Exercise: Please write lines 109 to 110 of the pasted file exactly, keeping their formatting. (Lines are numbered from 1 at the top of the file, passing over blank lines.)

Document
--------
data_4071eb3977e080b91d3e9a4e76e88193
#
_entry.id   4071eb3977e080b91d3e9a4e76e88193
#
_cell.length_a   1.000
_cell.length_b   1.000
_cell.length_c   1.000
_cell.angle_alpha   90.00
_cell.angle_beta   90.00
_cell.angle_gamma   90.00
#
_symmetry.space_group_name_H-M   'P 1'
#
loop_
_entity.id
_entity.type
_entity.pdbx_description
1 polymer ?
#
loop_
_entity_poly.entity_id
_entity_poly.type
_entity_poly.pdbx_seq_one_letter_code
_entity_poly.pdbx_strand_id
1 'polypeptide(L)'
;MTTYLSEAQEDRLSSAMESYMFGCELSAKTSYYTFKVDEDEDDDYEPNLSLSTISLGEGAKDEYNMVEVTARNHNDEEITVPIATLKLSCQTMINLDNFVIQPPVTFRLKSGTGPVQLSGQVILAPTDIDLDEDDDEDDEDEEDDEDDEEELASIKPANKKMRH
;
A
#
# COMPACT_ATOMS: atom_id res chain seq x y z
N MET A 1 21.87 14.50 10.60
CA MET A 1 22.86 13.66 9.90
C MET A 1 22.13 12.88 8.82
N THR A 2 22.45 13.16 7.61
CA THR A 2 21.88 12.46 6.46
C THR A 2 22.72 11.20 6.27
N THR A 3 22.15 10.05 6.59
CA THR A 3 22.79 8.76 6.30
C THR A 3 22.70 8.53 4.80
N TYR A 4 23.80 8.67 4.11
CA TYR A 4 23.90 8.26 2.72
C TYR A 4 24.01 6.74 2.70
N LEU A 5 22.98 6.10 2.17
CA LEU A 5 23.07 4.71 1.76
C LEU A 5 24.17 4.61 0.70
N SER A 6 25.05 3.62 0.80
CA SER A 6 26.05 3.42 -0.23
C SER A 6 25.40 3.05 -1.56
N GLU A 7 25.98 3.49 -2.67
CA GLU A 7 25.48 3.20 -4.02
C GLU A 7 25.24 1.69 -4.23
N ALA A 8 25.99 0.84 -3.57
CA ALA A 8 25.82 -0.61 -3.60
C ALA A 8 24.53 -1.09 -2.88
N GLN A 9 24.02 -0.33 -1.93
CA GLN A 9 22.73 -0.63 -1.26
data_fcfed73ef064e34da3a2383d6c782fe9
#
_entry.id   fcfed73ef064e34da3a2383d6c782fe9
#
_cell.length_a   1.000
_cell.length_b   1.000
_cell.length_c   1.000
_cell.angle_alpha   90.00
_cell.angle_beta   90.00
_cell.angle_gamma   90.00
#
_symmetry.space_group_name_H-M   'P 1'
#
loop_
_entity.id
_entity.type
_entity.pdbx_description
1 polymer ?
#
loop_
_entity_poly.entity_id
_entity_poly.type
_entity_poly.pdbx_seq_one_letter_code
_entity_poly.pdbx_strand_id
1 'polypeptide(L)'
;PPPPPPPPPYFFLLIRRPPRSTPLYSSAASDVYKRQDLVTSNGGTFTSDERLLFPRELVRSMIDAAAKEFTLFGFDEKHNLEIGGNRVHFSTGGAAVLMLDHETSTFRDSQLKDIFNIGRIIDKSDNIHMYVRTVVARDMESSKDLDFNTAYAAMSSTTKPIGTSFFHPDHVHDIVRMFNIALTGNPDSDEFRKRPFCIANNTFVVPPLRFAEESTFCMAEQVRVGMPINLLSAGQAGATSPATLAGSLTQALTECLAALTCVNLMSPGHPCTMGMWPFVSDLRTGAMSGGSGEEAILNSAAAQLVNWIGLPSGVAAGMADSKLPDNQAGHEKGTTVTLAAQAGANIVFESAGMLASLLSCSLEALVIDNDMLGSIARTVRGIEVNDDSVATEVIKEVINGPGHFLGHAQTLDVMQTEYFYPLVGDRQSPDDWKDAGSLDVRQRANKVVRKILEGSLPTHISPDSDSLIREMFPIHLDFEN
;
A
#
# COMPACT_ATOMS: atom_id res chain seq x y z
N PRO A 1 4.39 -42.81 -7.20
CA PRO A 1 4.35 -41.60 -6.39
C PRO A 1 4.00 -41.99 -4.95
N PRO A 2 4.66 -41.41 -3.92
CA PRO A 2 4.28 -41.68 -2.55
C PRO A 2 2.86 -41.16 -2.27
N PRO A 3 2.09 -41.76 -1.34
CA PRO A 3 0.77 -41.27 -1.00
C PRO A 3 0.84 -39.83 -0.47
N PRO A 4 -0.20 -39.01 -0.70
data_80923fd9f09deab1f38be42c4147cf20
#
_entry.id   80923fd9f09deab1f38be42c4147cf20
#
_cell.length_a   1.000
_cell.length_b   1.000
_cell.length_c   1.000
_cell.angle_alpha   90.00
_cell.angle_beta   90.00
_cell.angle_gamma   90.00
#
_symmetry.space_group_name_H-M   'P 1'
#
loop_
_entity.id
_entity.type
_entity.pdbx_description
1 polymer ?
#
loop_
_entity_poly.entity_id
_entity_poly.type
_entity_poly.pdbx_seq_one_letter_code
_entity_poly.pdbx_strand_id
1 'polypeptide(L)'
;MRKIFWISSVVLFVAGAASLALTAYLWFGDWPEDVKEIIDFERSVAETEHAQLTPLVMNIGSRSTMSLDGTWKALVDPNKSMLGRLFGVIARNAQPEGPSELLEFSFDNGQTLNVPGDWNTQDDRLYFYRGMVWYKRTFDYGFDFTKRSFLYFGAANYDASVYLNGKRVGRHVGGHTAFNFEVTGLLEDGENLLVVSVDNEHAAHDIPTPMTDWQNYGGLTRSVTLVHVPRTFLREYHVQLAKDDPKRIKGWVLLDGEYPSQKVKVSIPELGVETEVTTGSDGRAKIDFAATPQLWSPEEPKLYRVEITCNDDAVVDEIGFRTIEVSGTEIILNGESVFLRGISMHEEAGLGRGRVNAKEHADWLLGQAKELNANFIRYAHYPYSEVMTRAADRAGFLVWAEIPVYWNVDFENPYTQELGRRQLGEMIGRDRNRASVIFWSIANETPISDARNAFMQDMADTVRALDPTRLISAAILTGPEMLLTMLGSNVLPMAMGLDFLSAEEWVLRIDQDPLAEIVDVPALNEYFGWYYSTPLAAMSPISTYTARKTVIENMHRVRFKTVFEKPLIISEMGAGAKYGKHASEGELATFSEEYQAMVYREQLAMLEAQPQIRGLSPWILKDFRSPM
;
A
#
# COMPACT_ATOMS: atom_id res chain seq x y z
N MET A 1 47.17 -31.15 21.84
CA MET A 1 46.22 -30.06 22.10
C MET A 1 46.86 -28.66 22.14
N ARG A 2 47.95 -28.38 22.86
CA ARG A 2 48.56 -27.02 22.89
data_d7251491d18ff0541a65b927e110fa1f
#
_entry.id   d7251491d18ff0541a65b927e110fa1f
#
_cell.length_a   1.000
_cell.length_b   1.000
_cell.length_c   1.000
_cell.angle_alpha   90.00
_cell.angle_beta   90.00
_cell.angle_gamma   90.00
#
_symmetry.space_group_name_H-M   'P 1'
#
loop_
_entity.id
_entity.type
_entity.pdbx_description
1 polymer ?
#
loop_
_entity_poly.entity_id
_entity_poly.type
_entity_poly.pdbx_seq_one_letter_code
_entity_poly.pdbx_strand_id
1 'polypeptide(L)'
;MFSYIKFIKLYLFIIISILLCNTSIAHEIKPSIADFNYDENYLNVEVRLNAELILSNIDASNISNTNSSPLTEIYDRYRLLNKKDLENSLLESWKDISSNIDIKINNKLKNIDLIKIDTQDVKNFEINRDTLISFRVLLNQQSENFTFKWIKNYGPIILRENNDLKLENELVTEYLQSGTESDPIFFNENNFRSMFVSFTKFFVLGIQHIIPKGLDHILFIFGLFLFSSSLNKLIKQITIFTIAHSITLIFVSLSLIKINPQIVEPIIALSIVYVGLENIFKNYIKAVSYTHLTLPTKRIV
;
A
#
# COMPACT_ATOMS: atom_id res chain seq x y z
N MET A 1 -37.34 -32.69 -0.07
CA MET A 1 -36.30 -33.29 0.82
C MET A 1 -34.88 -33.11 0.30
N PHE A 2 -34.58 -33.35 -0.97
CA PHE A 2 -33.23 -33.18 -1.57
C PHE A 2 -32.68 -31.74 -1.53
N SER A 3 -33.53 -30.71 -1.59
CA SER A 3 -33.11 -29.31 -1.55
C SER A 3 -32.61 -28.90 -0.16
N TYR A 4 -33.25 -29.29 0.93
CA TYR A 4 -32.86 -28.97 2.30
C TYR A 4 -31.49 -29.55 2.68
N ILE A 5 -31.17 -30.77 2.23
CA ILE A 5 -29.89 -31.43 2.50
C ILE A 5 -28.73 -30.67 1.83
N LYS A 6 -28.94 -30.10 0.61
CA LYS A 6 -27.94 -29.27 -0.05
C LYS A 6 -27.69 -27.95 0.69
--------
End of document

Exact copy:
#
loop_